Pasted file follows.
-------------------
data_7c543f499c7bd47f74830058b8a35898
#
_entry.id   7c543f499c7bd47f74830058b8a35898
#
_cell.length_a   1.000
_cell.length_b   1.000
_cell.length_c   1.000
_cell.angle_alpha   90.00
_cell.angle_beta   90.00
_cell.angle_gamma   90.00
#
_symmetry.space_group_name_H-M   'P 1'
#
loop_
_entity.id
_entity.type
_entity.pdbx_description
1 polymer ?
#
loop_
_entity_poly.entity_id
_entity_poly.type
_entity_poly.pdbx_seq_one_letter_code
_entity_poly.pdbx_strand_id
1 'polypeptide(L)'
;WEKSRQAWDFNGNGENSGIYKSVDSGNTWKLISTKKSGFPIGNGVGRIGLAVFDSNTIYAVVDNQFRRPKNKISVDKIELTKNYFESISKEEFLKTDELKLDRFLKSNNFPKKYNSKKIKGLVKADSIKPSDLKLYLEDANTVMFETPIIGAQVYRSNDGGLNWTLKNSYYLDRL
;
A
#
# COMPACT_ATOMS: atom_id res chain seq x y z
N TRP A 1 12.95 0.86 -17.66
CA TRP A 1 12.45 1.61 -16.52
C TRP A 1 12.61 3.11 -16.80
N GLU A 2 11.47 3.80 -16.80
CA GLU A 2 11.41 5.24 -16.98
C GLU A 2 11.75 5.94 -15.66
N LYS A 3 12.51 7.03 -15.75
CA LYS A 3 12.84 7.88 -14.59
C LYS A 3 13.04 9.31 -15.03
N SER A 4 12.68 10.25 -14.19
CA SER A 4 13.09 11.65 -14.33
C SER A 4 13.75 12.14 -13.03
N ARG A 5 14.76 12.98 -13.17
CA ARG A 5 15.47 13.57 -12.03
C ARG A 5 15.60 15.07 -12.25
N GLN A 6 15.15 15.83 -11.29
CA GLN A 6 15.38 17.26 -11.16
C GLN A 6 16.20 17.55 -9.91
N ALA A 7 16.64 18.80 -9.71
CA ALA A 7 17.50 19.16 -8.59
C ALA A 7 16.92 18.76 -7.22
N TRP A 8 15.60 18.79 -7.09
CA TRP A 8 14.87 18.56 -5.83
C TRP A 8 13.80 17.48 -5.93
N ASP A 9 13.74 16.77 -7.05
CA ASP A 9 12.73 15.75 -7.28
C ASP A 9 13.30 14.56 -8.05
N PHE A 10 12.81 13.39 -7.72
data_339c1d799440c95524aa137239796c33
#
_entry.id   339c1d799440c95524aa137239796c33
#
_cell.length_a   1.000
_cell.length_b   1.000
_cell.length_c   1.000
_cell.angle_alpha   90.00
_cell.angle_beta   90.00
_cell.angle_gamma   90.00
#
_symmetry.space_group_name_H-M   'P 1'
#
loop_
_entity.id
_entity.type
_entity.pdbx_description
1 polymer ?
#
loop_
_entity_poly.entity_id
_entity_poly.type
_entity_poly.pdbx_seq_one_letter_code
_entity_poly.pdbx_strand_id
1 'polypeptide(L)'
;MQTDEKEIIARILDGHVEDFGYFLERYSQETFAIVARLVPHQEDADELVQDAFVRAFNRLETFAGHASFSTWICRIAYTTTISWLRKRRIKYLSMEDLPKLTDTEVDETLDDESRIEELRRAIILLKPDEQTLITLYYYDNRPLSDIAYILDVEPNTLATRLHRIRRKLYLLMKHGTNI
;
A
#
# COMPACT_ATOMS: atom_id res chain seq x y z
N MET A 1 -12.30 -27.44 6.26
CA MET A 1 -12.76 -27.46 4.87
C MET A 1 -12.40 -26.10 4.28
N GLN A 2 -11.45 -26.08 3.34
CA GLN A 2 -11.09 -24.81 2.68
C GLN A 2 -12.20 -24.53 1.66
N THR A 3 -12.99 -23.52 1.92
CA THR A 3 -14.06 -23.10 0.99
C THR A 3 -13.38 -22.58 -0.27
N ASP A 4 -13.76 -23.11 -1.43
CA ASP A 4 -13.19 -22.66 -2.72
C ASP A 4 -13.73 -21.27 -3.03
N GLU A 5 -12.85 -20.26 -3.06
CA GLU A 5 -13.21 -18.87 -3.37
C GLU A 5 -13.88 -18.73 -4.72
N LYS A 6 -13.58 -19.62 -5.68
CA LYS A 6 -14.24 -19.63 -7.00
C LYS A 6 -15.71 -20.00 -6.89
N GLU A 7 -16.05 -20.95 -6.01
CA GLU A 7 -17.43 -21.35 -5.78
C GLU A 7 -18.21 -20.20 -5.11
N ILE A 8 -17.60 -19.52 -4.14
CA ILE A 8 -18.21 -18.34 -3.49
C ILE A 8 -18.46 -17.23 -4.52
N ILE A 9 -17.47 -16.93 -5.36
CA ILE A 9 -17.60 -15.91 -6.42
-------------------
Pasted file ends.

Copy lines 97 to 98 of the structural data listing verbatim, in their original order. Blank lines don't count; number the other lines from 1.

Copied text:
C THR A 3 -13.38 -22.58 -0.27
N ASP A 4 -13.76 -23.11 -1.43